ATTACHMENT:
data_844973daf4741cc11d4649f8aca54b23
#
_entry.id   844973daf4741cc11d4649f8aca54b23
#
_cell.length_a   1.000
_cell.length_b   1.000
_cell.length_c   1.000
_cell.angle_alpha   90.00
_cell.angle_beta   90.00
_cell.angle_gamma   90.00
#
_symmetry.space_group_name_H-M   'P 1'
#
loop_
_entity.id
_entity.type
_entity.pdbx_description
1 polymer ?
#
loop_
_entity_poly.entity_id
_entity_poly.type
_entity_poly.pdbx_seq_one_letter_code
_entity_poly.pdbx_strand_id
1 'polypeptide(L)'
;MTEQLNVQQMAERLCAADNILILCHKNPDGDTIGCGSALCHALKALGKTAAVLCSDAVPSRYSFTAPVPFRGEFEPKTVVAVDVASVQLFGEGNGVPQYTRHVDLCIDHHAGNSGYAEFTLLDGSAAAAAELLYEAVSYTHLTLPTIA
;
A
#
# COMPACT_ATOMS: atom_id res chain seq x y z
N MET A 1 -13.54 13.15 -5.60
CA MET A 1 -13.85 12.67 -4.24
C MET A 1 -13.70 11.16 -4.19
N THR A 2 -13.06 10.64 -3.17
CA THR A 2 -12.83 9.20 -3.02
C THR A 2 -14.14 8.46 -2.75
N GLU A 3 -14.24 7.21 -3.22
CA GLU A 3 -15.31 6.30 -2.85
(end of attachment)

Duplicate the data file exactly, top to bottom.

data_844973daf4741cc11d4649f8aca54b23
#
_entry.id   844973daf4741cc11d4649f8aca54b23
#
_cell.length_a   1.000
_cell.length_b   1.000
_cell.length_c   1.000
_cell.angle_alpha   90.00
_cell.angle_beta   90.00
_cell.angle_gamma   90.00
#
_symmetry.space_group_name_H-M   'P 1'
#
loop_
_entity.id
_entity.type
_entity.pdbx_description
1 polymer ?
#
loop_
_entity_poly.entity_id
_entity_poly.type
_entity_poly.pdbx_seq_one_letter_code
_entity_poly.pdbx_strand_id
1 'polypeptide(L)'
;MTEQLNVQQMAERLCAADNILILCHKNPDGDTIGCGSALCHALKALGKTAAVLCSDAVPSRYSFTAPVPFRGEFEPKTVVAVDVASVQLFGEGNGVPQYTRHVDLCIDHHAGNSGYAEFTLLDGSAAAAAELLYEAVSYTHLTLPTIA
;
A
#
# COMPACT_ATOMS: atom_id res chain seq x y z
N MET A 1 -13.54 13.15 -5.60
CA MET A 1 -13.85 12.67 -4.24
C MET A 1 -13.70 11.16 -4.19
N THR A 2 -13.06 10.64 -3.17
CA THR A 2 -12.83 9.20 -3.02
C THR A 2 -14.14 8.46 -2.75
N GLU A 3 -14.24 7.21 -3.22
CA GLU A 3 -15.31 6.30 -2.85